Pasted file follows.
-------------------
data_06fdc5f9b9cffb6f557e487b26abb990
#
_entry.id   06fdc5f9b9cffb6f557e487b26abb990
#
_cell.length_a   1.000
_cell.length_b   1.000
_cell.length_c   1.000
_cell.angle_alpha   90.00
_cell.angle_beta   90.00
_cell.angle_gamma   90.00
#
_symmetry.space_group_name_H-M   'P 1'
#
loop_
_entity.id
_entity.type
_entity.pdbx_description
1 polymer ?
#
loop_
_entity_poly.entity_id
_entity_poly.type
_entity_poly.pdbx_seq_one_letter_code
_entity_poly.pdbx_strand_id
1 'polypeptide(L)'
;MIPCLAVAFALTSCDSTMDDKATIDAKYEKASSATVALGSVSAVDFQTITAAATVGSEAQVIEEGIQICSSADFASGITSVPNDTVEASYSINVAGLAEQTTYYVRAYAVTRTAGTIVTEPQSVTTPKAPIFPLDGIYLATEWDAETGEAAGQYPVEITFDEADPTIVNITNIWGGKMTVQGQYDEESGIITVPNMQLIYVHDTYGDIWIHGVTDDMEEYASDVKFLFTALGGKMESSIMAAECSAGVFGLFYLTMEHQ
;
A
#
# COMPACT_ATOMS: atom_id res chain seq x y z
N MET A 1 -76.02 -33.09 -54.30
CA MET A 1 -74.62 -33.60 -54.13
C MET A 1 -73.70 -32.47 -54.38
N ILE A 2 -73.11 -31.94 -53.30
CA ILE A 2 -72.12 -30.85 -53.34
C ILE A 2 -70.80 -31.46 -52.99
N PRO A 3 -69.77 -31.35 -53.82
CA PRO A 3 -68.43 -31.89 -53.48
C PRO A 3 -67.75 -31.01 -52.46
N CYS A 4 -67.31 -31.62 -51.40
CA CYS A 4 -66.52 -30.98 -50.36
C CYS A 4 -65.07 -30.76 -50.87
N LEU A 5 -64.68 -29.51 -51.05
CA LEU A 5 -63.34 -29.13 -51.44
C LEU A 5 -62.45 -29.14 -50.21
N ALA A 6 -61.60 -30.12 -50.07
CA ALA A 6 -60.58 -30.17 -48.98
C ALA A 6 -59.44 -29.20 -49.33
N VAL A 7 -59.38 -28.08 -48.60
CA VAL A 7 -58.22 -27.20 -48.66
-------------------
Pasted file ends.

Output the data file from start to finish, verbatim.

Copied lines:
data_06fdc5f9b9cffb6f557e487b26abb990
#
_entry.id   06fdc5f9b9cffb6f557e487b26abb990
#
_cell.length_a   1.000
_cell.length_b   1.000
_cell.length_c   1.000
_cell.angle_alpha   90.00
_cell.angle_beta   90.00
_cell.angle_gamma   90.00
#
_symmetry.space_group_name_H-M   'P 1'
#
loop_
_entity.id
_entity.type
_entity.pdbx_description
1 polymer ?
#
loop_
_entity_poly.entity_id
_entity_poly.type
_entity_poly.pdbx_seq_one_letter_code
_entity_poly.pdbx_strand_id
1 'polypeptide(L)'
;MIPCLAVAFALTSCDSTMDDKATIDAKYEKASSATVALGSVSAVDFQTITAAATVGSEAQVIEEGIQICSSADFASGITSVPNDTVEASYSINVAGLAEQTTYYVRAYAVTRTAGTIVTEPQSVTTPKAPIFPLDGIYLATEWDAETGEAAGQYPVEITFDEADPTIVNITNIWGGKMTVQGQYDEESGIITVPNMQLIYVHDTYGDIWIHGVTDDMEEYASDVKFLFTALGGKMESSIMAAECSAGVFGLFYLTMEHQ
;
A
#
# COMPACT_ATOMS: atom_id res chain seq x y z
N MET A 1 -76.02 -33.09 -54.30
CA MET A 1 -74.62 -33.60 -54.13
C MET A 1 -73.70 -32.47 -54.38
N ILE A 2 -73.11 -31.94 -53.30
CA ILE A 2 -72.12 -30.85 -53.34
C ILE A 2 -70.80 -31.46 -52.99
N PRO A 3 -69.77 -31.35 -53.82
CA PRO A 3 -68.43 -31.89 -53.48
C PRO A 3 -67.75 -31.01 -52.46
N CYS A 4 -67.31 -31.62 -51.40
CA CYS A 4 -66.52 -30.98 -50.36
C CYS A 4 -65.07 -30.76 -50.87
N LEU A 5 -64.68 -29.51 -51.05
CA LEU A 5 -63.34 -29.13 -51.44
C LEU A 5 -62.45 -29.14 -50.21
N ALA A 6 -61.60 -30.12 -50.07
CA ALA A 6 -60.58 -30.17 -48.98
C ALA A 6 -59.44 -29.20 -49.33
N VAL A 7 -59.38 -28.08 -48.60
CA VAL A 7 -58.22 -27.20 -48.66